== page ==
Kimerically Yours

"The Kindness of Strangers"

The little diner on 4th and 14th had become a common haunt of the Stranger; before, it had been a church, the lobby of a hotel, one particularly run-down store in the old, decrepit mall. No one questioned him. Not that it would have done them any good to ask—the Stranger rarely had any explanation for anything that he did. In fact, he rarely had any explanation for anything at all.

Very few people remained at their tables that night, finishing meals that had been picked at over the course of several conversations. The hostess scrubbed at a stubborn spot on a now-abandoned booth, though her eyes were fixed on the clock. Half-past ten. Long past the supposed end of her shift. The others, mostly her brothers, were all in the back, talking and laughing and complaining as they packed away the last of the day's wares and began to think of home. One grabbed another by the shoulders, pulled him down, and laughed as the other shouted and tried (without much real effort) to break free. They both smiled—easy, broad smiles, showing teeth yellowed from tobacco smoke and coffee stains.

The Stranger smiled with them. A cup of coffee sat untouched before him, pale tendrils of steam licking insistently at the stale air.

“Dollar seventy-five,” the hostess proclaimed, firetruck-red fingernails rapping on the table as she gave him a weary, forced smile. “We're closing soon, so finish up quick, huh?”

“Of course,” the Stranger murmured in response, his own thin lips parting to reveal crooked teeth. She sighed at him, lingering only a moment longer before drifting away when he made no move to drink.

Every day, he came. Every day, he ordered a single cup of coffee, and then sat at the same little table for hours on end. Usually, he wandered out at closing time. Today, however, he remained a thorn in her side, even as all the others filtered out of the diner like ships cast from their moorings.

“That guy still here?”

A quick quip in fluid Spanish drew her attention as she wiped the board of the daily specials, and she glanced up at her brother as he leaned over a booth.

“Yeah... I'd call the cops, but the man gives me five dollars on a cup of coffee and never asks me for nothin' else. Plus, mama likes him.”

“Hey, how's mama doing, anyway? She getting around okay?”

“No. Doctor said no more getting out of bed for awhile. Her bones are going hollow. You should see her face—like a ghost.”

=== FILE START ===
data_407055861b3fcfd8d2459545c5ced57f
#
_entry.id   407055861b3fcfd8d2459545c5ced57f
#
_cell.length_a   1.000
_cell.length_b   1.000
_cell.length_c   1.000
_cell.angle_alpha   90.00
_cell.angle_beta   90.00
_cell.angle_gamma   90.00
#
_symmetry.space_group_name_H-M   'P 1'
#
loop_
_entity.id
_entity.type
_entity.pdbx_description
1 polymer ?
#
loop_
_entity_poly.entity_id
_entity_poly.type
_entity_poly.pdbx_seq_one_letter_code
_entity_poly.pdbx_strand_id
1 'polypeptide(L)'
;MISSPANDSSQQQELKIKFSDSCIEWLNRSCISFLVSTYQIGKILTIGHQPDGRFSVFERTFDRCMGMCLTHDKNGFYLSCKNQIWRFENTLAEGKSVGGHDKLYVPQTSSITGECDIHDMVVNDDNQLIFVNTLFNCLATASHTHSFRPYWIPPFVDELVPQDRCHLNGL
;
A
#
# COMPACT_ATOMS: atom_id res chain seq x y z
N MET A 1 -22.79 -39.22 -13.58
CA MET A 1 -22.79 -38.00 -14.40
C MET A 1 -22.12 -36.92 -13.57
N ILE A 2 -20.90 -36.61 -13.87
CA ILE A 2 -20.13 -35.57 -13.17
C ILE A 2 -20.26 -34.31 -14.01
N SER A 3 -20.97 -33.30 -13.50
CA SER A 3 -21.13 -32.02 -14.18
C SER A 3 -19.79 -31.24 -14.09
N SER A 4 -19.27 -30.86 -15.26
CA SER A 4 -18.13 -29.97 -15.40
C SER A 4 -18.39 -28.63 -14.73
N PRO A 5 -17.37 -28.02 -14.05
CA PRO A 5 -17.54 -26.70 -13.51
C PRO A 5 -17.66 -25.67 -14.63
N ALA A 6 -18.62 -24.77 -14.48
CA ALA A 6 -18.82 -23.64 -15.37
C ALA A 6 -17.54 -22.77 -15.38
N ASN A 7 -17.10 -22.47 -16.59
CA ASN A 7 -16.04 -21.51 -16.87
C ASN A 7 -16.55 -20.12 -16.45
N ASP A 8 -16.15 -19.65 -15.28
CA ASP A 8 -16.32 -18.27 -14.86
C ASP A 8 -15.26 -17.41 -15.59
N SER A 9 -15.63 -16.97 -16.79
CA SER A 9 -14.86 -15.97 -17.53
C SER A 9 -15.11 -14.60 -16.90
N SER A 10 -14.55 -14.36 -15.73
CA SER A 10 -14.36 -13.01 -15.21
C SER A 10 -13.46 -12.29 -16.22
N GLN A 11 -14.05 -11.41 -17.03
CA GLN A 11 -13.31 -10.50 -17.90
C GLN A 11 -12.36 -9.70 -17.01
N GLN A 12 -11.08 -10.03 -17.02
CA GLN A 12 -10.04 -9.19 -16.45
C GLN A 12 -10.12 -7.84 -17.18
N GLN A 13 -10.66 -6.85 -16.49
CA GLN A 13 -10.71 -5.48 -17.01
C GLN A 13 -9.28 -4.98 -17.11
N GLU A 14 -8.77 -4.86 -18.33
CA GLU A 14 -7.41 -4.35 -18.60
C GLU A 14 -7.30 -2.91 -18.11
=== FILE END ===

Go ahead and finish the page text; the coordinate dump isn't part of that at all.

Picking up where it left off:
Silence. Several long, slow heartbeats that seemed to echo in the emptiness between them.

“That bad, huh?”

“Yeah. That bad. She used to come in every day, and now she cries when I tell her she can't anymore.”

“Damn shame, too... No cook on earth can make mama's tamales like she can.”

Another silence; this time longer, loaded with words that passed unsaid. Eyes met and parted. Finally, her hands entered back into motion, steadily scrubbing old chalk off of the smooth black nothingness of the board.

“She's dying, you know,” she said, eyes focused on the greasy blackness.

No response. She sucked in a breath and cursed quietly as the man she called brother disappeared back into the kitchen.

When she looked up again, eyes stinging with tears, she found the Stranger's eyes upon her—pale and disconcerting, with a ghostly sheen in the fluorescent overhead lights. Stories and worlds unknown to any but him danced across his pupils—unnaturally dilated, even in the bright light—and she found herself briefly paralyzed. He was no longer smiling, lips now drawn into a thin line as his spidery fingers cradled the lukewarm coffee.

Shaking off the odd sensation, she returned to work, brow furrowed; his gaze never left her, even as she moved to grab the broom and swept the dull red-checked tile of the floors.


Everyone else was gone. All the cards had been punched, all the hours had been logged; the dim lights fell only upon her and the Stranger, silent and still. He had never looked away. Even now, those glass eyes followed her every movement. Finally, unnerved, she turned to him, hands braced on the broomstick.

“We’re closed—go home. What do you want, huh? You don’t even drink the damn coffee,” she hissed, body tense and rigid.

He watched her in silence, then let out a soft sigh and finally uncoiled his long, gnarled fingers from the white porcelain mug. She twitched away from him as he stood. He was so tall when he rose—when he unfolded himself from that tiny, worn-down bistro chair—that she briefly worried he would knock his head against the lamps. She brandished the broom at him, bristles out toward his pale, plucked-goose neck.

“Don’t you even think about it, you creep!”

The Stranger blinked, lids closing slowly—strangely reptilian—before he smiled again, a small, breathy laugh escaping him as he spread his fingers in a placating gesture.

“Oh—I’m terribly sorry, I didn’t mean to frighten you,” he began, voice much smaller than it should have been from a man so unreasonably tall. “I only wanted to offer my condolences.”

The hostess grimaced, slowly removing a hand from the broomstick to wipe away the sweat that had beaded upon her broad forehead. It was hot—too hot for nearly midnight—and she was exhausted.

“Thanks,” she muttered after a moment had passed, her ample weight shifting from one leg to the other. “Now can you please leave? I’ve got to lock up.”